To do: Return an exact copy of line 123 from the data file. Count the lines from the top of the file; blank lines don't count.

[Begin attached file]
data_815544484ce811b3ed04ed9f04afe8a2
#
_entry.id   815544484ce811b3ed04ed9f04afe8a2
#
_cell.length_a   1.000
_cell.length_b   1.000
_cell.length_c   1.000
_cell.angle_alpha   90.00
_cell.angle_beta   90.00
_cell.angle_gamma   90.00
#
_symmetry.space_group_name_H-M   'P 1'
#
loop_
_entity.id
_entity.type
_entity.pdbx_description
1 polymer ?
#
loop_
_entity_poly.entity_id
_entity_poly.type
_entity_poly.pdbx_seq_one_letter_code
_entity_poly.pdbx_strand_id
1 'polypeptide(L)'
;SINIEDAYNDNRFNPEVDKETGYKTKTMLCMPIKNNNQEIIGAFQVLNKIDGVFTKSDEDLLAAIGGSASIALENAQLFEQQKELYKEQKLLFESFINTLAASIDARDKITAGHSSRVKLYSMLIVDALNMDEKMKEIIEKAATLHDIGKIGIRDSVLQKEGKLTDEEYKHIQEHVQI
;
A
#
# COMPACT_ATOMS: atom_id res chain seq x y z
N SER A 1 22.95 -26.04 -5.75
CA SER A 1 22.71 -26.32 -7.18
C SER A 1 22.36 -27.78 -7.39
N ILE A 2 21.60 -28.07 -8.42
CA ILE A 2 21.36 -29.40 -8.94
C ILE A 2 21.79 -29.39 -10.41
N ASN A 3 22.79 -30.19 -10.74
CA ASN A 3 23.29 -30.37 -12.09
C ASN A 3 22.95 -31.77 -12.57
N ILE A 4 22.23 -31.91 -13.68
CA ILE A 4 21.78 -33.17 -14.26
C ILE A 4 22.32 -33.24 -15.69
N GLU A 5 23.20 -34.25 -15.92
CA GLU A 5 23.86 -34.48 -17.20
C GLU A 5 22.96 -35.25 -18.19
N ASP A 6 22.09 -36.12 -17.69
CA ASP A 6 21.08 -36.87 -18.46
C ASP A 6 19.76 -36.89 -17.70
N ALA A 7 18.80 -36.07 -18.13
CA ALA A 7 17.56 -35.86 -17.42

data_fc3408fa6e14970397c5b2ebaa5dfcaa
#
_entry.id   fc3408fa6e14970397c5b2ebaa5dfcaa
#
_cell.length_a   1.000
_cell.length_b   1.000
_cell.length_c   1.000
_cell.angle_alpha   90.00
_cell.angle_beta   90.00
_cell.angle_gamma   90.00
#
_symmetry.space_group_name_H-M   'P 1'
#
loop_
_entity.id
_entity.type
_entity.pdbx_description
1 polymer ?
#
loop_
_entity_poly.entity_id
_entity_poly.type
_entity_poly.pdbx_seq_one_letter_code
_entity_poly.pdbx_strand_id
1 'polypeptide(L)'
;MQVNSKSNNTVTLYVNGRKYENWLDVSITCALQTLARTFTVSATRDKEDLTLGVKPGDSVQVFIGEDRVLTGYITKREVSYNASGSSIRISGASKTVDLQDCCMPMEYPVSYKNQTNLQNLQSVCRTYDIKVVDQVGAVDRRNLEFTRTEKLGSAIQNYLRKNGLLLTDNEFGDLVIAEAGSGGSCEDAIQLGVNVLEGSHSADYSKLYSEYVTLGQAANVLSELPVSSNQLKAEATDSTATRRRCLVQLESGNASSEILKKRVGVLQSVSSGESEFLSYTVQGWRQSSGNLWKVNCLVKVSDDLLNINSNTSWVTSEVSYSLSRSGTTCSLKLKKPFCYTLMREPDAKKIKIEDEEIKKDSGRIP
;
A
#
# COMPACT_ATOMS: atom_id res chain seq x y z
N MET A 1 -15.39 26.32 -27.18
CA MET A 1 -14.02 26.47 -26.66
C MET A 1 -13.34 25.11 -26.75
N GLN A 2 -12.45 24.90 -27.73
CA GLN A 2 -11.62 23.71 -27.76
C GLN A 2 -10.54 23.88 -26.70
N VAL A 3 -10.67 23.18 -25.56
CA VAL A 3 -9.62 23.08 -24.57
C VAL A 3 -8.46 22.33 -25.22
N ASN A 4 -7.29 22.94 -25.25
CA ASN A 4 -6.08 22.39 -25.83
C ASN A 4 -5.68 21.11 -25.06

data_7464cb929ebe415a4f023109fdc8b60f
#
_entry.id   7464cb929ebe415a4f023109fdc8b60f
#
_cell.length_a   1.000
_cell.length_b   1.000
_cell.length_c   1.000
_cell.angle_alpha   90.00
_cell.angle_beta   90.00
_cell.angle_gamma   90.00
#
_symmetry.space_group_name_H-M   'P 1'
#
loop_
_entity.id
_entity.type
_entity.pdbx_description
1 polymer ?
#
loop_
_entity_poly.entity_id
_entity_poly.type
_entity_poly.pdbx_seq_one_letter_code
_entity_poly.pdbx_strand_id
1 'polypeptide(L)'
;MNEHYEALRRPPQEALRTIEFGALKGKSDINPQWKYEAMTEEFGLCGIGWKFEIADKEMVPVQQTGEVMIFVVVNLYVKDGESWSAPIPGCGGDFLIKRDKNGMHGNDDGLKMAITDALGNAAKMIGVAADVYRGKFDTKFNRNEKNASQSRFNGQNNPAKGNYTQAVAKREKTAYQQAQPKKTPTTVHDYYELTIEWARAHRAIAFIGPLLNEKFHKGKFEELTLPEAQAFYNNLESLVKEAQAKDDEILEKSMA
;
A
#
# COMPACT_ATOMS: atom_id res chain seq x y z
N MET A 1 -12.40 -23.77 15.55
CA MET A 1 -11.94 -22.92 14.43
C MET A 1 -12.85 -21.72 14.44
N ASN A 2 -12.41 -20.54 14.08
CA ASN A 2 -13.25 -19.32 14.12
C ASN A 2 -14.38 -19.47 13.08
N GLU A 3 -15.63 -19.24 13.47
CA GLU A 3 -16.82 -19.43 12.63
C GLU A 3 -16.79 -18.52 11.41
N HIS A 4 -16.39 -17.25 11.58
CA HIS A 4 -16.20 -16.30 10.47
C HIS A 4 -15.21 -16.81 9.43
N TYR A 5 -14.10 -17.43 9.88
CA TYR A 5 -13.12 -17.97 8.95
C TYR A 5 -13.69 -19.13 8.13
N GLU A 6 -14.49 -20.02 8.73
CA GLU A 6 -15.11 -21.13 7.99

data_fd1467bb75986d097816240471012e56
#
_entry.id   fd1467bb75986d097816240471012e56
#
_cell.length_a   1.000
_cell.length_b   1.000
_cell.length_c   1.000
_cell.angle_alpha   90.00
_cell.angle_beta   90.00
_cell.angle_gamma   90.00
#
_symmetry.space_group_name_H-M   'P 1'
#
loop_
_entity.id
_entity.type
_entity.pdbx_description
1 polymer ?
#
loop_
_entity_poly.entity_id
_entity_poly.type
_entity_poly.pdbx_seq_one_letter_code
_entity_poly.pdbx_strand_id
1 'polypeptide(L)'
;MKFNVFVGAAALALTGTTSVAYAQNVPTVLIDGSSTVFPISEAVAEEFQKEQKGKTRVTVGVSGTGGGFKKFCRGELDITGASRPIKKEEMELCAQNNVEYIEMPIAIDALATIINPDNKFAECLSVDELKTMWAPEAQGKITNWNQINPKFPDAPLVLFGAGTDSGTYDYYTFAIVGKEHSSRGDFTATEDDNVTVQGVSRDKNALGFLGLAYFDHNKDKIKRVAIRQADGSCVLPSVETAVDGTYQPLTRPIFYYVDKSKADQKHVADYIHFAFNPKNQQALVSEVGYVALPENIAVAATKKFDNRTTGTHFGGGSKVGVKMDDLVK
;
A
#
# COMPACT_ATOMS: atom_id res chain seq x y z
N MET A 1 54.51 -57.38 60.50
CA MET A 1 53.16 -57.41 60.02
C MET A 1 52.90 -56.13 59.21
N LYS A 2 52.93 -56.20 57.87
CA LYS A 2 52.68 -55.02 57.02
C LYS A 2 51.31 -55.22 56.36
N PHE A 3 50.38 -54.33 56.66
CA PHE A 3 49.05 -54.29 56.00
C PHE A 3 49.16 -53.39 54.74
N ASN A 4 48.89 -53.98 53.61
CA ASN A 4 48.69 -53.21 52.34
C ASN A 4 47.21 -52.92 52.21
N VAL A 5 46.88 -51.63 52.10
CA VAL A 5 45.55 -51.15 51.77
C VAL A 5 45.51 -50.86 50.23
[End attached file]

N MET A 1 -12.40 -23.77 15.55